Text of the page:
There was a magnificent oak tree next to the parking lot that accepted the first throw of my water bottle. It soared up about 40 feet into the bare branches and came straight down to the ground.
I decided to start with a longer-range frequency, twenty meters, to give some of the chaser operators a chance at contacting me. It worked well as my minimal 10-watt signal was reaching Alabama, Wisconsin, Texas, Indiana, Mississippi and a host of other states with no issues.
Here at Minute Man I did a combination of voice and Morse code collecting fourteen total contacts in twenty-eight minutes. While this may seem like a large number, it’s not. Some NPOTA activators gather hundreds of contacts in a couple of hours.
My last contact was at five minutes before noon. I was hungry as hours ago before leaving home I had just one very tiny delicious pumpkin muffin Kathy, my wife, made the day after Christmas.
It was time to pack up and head to Bunker Hill. I grabbed a bite to eat along the way.
Boston National Historic Park – Bunker Hill
Several years ago I visited Bunker Hill for the first time. I only had a few minutes and that was going to be no different today. All one has to do is go there and you’d see why General George Washington chose it as a location to set up his cannons to terrorize the British fleet in the harbor below. I’m told his men set up on the wrong hill as there was a better one adjacent to Bunker Hill. But I could be very wrong about this.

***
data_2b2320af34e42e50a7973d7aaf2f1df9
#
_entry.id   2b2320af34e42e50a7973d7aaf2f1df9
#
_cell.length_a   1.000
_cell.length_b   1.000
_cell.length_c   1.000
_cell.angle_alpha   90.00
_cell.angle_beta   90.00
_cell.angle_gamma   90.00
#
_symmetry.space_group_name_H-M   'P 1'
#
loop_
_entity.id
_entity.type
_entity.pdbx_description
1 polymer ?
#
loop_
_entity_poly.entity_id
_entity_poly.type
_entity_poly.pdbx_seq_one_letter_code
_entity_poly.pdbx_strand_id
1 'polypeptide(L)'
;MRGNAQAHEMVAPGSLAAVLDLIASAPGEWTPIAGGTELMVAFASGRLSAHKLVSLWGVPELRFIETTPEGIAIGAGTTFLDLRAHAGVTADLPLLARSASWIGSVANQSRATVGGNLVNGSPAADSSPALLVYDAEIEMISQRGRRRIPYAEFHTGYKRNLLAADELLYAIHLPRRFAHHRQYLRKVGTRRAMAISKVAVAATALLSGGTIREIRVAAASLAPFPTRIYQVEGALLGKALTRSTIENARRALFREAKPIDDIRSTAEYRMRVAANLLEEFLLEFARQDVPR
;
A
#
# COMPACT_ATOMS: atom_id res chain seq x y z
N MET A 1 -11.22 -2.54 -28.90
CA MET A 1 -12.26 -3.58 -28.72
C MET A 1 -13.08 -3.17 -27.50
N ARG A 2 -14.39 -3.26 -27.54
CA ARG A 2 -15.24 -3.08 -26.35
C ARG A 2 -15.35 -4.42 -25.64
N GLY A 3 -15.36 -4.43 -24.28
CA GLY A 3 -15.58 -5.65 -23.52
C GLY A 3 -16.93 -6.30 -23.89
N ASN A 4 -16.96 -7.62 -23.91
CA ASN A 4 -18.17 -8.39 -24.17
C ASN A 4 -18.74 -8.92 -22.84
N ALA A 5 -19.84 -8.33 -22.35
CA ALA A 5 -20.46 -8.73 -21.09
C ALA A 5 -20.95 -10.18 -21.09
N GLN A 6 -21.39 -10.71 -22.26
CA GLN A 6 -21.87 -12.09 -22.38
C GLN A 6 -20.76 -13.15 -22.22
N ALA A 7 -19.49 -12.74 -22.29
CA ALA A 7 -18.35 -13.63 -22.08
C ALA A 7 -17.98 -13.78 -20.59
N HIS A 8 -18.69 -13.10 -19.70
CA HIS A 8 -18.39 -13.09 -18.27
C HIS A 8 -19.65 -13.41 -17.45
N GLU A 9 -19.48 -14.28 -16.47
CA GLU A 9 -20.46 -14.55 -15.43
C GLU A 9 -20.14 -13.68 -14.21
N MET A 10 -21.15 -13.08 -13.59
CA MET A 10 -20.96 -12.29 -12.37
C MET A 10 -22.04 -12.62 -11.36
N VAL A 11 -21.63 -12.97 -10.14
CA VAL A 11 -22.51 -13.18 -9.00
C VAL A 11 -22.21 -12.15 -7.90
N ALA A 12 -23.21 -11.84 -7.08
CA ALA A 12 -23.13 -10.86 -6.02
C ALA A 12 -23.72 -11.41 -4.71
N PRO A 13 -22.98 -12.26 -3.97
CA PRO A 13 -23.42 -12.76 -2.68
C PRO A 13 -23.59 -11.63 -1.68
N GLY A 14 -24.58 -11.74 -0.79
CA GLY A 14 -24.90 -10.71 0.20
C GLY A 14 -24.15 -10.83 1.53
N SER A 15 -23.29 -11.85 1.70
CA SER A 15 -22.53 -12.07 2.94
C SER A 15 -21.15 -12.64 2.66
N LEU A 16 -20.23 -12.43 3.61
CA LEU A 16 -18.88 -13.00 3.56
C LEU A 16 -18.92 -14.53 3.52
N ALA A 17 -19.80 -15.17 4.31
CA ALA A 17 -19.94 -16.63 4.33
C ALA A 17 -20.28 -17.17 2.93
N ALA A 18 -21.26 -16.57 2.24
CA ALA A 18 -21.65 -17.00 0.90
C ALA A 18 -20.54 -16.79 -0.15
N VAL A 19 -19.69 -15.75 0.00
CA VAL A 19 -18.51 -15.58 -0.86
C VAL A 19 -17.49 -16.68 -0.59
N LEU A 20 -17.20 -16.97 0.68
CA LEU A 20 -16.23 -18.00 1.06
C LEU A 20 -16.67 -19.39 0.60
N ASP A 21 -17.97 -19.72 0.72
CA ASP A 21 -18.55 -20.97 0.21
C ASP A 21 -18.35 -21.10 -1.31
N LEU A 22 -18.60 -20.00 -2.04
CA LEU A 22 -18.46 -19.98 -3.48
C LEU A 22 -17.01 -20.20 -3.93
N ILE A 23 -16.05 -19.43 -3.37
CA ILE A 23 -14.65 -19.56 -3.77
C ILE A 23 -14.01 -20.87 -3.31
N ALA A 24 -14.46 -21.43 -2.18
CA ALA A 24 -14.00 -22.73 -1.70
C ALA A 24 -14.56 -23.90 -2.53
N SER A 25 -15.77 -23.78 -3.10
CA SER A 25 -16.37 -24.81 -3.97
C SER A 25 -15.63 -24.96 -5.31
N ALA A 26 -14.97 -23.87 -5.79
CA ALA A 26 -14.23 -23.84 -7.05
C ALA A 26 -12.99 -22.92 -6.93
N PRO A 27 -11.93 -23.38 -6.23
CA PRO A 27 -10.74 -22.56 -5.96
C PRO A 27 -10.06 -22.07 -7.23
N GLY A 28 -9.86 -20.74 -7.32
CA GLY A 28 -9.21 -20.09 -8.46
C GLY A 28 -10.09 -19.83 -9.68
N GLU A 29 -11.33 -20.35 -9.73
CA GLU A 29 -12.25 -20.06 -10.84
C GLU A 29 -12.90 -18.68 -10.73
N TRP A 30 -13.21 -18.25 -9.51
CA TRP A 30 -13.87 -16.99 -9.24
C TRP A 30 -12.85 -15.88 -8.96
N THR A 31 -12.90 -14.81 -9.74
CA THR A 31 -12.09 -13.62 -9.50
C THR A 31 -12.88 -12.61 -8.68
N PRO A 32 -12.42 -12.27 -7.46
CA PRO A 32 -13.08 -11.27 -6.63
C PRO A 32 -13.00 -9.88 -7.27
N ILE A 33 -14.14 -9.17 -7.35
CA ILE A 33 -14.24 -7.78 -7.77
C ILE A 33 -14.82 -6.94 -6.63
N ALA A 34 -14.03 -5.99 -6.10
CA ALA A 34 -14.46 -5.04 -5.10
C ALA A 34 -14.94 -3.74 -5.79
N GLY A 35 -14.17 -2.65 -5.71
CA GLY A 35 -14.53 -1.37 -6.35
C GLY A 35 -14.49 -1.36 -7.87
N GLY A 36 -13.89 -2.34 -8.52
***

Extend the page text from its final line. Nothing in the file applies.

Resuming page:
It was partly sunny by the time I found a parking spot and walked up to the grassy area surrounding the towering monument.
I had a bad feeling about this location. It’s surrounded by millions of people and using things that create radio interference. When you have a giant antenna, a powerful transmitter and other accessories at your home you can overcome this issue. I had a small radio that put out a maximum of 15 watts and a thin wire antenna dangling from a tree.
Lady Luck dealt me a winning hand. I only operated for twenty minutes and got the minimum ten contacts. I was desperate to get more, but they were not to be had. I was also getting cold as the sun had gone behind some clouds and the wind was picking up.
It was time to move on to Saugus Iron Works. Little did I know but the fun was about to start.
Saugus Iron Works National Historic Site